World food prices surge to a new peak reaching highest level since July 2011

World food prices surge to a new peak reaching highest level since July 2011

The Food and Agriculture Organization of the United Nations (FAO) recently reported that the world food price barometer surged to a new high, reaching its highest level since July 2011.

The FAO Food Price Index, which tracks monthly changes in a basket of food commodities, averaged 133.2 points in October, up 3% from September and rising for the third month in a row.

The FAO Cereal Price Index increased by 3.2% in October compared to the previous month, with world wheat prices rising by 5% as global availability tightened due to lower harvests in major exporters such as Canada, Russia, and the United States of America. All other major cereals' international prices rose month on month.

In October, the FAO Vegetable Oil Price Index increased 9.6%, reaching an all-time high. Firmer price quotations for palm, soy, sunflower, and rapeseed oils drove the increase. Palm oil prices rose for the fourth month in a row in October, largely due to ongoing concerns about subdued output in Malaysia due to migrant labour shortages.

The FAO Dairy Price Index increased by 2.6 points in September, owing to generally stronger global import demand for butter, skim milk powder, and whole milk powder, as buyers sought supplies to build stocks. Cheese prices, on the other hand, remained largely stable, as supplies from major producing countries were sufficient to meet global import demand.

The FAO Meat Price Index fell 0.7% from its revised value in September, the third monthly decline. International pig and bovine meat quotations fell as a result of reduced purchases from China for the former and a sharp drop in quotations for supplies from Brazil for the latter. Poultry and ovine meat prices, on the other hand, increased as a result of high global demand and limited production expansion prospects.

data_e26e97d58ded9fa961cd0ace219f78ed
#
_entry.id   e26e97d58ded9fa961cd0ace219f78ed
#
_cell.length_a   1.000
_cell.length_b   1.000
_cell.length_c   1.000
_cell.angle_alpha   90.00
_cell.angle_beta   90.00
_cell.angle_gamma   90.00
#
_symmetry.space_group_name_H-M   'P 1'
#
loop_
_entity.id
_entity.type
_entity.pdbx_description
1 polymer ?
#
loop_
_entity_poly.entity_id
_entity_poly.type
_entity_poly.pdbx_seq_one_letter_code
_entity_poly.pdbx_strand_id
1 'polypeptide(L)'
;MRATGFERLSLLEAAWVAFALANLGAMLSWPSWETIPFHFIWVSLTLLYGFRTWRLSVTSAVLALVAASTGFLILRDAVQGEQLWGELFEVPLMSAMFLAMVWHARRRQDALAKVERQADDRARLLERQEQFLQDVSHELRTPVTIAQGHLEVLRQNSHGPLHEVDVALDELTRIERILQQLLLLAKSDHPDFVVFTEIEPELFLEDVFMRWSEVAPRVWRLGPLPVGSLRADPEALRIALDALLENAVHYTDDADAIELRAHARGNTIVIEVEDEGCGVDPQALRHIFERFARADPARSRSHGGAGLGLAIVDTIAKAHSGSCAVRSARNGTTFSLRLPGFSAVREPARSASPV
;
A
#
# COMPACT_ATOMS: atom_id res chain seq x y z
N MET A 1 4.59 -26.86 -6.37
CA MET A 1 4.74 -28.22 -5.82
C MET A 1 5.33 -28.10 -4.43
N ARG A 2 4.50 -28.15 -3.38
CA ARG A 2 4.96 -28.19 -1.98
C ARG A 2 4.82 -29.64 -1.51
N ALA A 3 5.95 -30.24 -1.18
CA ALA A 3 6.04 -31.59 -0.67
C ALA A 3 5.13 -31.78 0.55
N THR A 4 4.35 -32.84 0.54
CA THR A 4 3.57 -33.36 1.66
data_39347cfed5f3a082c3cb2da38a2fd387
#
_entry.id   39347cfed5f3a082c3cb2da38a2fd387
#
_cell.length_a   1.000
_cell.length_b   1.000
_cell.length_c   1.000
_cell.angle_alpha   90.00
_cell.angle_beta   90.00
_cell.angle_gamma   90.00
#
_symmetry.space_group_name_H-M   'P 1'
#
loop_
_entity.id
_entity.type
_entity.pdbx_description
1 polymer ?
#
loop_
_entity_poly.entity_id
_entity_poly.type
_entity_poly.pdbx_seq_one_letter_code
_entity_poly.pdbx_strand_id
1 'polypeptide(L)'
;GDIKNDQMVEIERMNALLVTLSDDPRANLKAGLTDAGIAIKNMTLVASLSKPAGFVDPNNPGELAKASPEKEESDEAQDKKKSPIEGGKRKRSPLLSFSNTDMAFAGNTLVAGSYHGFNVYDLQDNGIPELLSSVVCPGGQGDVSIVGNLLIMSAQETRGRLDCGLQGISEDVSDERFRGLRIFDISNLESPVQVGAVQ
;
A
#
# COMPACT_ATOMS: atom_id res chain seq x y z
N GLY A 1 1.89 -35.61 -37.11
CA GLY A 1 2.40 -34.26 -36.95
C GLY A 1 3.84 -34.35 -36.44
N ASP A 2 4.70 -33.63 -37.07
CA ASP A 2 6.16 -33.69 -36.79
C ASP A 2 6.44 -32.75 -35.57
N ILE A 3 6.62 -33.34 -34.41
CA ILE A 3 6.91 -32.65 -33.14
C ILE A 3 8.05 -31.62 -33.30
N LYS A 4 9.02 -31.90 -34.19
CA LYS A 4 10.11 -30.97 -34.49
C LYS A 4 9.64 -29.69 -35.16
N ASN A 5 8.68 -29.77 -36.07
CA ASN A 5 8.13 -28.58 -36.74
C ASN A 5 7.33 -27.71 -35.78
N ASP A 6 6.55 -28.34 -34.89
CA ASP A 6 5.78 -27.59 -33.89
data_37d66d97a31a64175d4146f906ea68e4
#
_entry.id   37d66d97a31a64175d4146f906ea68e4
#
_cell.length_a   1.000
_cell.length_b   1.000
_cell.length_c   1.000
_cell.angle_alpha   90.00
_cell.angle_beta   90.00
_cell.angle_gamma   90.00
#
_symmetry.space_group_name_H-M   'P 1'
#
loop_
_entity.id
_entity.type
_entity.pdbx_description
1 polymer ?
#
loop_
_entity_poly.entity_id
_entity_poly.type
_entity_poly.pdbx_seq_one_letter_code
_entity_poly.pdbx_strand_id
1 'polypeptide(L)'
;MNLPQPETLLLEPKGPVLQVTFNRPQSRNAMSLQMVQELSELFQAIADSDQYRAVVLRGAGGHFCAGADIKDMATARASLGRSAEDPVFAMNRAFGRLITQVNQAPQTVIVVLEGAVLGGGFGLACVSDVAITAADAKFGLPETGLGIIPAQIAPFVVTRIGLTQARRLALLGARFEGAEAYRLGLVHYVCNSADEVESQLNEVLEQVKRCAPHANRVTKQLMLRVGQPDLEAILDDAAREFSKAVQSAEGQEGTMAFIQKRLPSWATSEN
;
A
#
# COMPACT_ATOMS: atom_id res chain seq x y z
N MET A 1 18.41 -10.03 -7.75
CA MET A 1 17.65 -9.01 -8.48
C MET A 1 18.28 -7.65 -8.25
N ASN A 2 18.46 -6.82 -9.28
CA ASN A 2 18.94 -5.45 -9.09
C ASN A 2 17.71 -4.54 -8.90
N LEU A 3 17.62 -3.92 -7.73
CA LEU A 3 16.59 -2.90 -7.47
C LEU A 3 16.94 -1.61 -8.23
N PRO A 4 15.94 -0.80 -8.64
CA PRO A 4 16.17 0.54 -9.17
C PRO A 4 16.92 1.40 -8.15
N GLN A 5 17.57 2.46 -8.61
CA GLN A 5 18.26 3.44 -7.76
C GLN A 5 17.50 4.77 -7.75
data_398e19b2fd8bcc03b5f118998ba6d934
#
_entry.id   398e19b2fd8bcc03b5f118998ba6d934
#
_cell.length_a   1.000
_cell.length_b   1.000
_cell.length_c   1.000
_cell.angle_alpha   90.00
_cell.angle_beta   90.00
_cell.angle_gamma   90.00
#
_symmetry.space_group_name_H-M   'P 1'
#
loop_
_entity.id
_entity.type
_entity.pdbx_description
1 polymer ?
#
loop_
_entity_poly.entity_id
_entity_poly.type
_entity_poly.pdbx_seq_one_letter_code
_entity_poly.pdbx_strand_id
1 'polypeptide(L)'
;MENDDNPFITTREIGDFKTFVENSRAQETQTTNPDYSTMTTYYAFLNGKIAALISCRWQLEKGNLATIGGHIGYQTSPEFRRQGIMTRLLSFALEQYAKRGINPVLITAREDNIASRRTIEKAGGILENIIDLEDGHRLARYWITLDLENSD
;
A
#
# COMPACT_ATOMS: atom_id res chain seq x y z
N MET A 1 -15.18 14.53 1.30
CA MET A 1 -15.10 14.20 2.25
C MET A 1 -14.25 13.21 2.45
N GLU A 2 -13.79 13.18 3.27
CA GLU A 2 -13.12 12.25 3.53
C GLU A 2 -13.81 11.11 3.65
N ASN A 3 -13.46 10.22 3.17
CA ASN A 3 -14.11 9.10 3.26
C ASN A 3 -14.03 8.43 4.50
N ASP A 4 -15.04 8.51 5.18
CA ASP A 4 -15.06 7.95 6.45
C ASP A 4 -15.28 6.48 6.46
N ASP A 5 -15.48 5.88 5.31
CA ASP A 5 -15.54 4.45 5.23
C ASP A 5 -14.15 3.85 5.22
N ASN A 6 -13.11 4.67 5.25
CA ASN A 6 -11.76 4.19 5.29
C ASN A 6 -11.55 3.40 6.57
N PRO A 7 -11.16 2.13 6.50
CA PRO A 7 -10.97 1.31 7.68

The FAO Sugar Price Index fell 1.8% from September to October, marking the first monthly decrease after six consecutive monthly increases. The drop was primarily caused by limited global import demand and the prospect of large exportable supplies from India and Thailand, as well as a weakening of the Brazilian Real against the US dollar.

In 2021, cereal output will be at an all-time high, but stocks are expected to fall. Despite expected record global cereal production in 2021, global cereal inventories are expected to contract in 2021/22, according to new forecasts in the FAO's Cereal Supply and Demand Brief, which was also recently released.

The forecast for global cereal output in 2021 is now 2 793 million tonne, a 6.7 million tonne decrease from the previous report in October, owing primarily to lower estimates of wheat production in the Islamic Republic of Iran, Turkey, and the United States of America.

Global coarse grain output, on the other hand, has been revised upward. Maize production was revised upward due to higher-than-expected yields in Brazil and India, as well as improved prospects in several West African countries. Global cereal production is expected to increase over last year and set a new record.

World total cereal utilisation in 2021/22 is expected to increase by 1.7% from the estimated level in 2020/21, led by an expected increase in global food consumption of wheat, which is rising in tandem with global population, while higher feed and industrial uses of maize are also expected to contribute to the expected annual increase.

World cereal stocks are expected to fall 0.8 percent below their opening levels by the end of the season in 2022, to 819 million tonne. As a result, the world cereals stocks-to-use ratio is expected to fall slightly, from 29.4 percent in 2020/21 to 28.5 percent in 2021/22, but remain at a comfortable level.

Following an upward revision this month based on stronger-than-expected global trade in wheat and rice, global trade in cereals is now expected to expand and reach a new record in 2021/22 at 478 million tonne, up 0.3% from the 2020/21 level.